The decision to suck up to (and bribe) the archbigots of the DUP (who represent the opposite to majority opinion in Northern Ireland over EU membership) was a consequence of this strategic mistake and the hung parliament following the 2017 election. The hubris which led her to call the election was also a consequence of the original strategic mistake (party before country), aided and abetted by the right-wing press – remember the “crush the saboteurs” rhetoric?

Lesser Errors

I will briefly summarise a string of the more obvious tactical errors committed by May since becoming Prime Minister.

Perhaps the most obvious was in her self-preserving idea of “balancing” leavers and remainers in her Cabinet. This led to monstrosities like Boris Johnson becoming Foreign Secretary, a man so narcissistic and self-unaware that he single-handedly turned the UK into a laughing stock. David Davis, a lazy, brainless idiot and Dominic Raab, a swivel-eyed Leave zealot “led” our EU negotiations. These embarrassing appointments further downgraded our standing in the world, as well as wasting about 2 years of negotiating time.

May’s personality and reliance on a few close allies led to her isolation both within the Tory Party and worldwide. Contrast this with the open way in which the EU negotiators kept close contact with key politicians in the EU27, thereby ensuring there was transparency and a high level of agreement amongst those with whom the UK was negotiating.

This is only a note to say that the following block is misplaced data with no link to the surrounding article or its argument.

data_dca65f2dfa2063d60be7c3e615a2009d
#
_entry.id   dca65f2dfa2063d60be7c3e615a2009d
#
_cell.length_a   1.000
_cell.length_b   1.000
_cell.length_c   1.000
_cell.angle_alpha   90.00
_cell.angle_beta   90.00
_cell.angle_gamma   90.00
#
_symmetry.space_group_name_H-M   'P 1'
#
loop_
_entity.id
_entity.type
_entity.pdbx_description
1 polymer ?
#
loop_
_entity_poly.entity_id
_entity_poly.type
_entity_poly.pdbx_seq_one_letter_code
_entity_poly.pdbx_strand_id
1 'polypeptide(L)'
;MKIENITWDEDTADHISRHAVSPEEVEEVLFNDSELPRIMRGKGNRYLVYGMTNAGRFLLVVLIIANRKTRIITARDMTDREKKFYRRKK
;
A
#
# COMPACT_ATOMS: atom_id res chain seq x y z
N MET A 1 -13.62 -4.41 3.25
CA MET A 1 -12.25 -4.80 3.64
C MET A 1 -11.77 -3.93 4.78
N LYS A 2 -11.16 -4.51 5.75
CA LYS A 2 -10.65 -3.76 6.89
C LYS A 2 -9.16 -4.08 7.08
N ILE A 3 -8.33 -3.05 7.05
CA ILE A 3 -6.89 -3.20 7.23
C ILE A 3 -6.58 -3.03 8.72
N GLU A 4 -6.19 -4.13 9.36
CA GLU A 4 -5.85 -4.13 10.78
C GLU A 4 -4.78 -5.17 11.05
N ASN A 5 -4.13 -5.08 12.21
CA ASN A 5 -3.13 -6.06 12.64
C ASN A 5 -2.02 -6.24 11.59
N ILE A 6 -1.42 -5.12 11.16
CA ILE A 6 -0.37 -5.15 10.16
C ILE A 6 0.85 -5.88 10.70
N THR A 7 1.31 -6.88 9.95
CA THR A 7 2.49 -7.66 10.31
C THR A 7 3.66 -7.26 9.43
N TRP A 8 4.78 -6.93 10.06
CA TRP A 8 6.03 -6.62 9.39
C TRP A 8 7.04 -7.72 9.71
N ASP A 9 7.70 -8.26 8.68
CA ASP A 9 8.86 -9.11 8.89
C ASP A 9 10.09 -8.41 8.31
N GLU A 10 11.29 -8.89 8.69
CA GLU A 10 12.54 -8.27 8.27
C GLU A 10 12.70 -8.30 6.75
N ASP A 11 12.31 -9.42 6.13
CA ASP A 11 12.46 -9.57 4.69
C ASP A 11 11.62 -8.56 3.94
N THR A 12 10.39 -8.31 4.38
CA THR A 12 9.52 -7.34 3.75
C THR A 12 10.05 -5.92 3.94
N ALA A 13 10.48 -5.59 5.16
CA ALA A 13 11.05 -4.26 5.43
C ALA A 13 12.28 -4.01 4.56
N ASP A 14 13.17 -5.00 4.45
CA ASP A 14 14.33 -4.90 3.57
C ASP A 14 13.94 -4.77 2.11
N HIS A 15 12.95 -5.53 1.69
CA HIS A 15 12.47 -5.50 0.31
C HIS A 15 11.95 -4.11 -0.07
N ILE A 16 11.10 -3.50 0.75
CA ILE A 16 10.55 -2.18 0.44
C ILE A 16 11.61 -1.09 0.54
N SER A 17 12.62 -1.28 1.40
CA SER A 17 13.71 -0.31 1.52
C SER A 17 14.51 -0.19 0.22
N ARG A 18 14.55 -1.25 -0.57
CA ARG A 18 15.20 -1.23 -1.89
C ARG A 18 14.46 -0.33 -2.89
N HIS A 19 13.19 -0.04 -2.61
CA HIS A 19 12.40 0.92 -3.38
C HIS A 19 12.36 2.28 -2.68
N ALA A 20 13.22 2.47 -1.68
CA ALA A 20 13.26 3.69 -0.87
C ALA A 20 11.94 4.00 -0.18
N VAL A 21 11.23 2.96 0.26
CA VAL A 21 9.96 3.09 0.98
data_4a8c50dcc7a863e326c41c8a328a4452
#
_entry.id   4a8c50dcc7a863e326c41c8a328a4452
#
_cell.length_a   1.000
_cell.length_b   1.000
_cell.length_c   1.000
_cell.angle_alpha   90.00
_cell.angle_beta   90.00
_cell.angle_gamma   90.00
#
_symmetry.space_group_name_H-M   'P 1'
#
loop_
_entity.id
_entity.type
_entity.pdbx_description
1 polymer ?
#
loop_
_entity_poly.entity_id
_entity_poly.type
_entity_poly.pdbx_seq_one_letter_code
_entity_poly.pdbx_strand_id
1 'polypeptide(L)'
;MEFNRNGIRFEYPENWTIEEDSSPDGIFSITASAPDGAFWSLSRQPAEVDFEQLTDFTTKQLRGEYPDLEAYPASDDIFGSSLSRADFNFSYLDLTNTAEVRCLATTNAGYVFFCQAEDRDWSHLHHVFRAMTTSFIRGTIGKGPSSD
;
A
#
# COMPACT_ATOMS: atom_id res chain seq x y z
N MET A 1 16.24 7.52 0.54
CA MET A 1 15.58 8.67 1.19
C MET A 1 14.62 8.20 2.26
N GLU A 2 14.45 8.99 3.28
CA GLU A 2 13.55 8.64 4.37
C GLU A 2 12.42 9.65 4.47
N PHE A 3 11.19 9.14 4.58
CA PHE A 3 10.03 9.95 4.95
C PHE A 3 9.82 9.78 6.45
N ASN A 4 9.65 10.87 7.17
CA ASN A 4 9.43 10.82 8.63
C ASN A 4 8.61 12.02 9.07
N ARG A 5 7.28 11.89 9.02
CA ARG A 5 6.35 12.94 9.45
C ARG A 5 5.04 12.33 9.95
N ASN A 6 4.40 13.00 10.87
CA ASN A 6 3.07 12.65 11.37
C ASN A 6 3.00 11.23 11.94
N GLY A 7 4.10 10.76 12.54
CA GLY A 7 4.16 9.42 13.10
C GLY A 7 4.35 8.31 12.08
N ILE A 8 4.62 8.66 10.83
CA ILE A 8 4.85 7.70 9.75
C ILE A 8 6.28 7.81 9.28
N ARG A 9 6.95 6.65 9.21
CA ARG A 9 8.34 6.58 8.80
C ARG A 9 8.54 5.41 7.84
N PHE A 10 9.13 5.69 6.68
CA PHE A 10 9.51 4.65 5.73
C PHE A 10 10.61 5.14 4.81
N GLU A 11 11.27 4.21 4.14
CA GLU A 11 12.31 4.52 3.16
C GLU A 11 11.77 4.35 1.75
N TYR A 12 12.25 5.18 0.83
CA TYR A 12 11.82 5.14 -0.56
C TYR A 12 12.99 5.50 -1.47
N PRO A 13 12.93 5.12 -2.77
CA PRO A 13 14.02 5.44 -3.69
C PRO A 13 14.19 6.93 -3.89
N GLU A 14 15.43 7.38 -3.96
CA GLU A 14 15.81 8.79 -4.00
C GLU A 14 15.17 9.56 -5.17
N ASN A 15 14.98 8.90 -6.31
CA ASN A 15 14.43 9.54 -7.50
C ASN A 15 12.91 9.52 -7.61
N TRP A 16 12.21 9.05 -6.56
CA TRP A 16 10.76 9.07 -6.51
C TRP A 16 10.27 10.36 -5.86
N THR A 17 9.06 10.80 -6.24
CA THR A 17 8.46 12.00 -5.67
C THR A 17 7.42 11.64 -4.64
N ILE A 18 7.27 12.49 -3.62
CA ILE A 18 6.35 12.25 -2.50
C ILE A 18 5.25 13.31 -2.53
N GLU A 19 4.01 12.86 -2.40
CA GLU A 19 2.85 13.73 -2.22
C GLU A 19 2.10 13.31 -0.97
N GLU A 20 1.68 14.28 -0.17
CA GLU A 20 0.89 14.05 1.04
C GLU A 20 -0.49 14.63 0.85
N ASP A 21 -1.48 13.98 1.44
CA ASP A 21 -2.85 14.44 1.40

Major Errors

But I return to the two major errors committed by May since the summer of 2016. Both have been, in effect, appeasing the insane Leave fanatics in her own party. The first instance was the speech she made to the Tory Conference in autumn 2016 with her famous “red lines”. That earned her the approbation of the 70-somethings in the conference hall but has boxed in her negotiating position ever since.

The second major error happened yesterday. She made a U-turn by supporting the Brady amendment which in effect trashed her own negotiated deal following her crushing 230 vote defeat last week. Leading up to this vote, May had said it was her deal or none: renegotiation was “impossible”.

Worse, the Brady amendment’s notorious “alternative arrangements” plays totally into the fantasies and delusions of the worst Leave fanatics. True, she has bought a few days’ grace as the nominal leader of the country (and a few deluded headlines in today’s papers – check out the Mail’s page one headline for an extreme example). In exchange, she persuaded the House of Commons to support the maddest of the Leave extremists’ fantasies. The EU had made it clear that renegotiating the withdrawal agreement was a total no-no. The “alternative arrangements” are straight unicorn-thinking.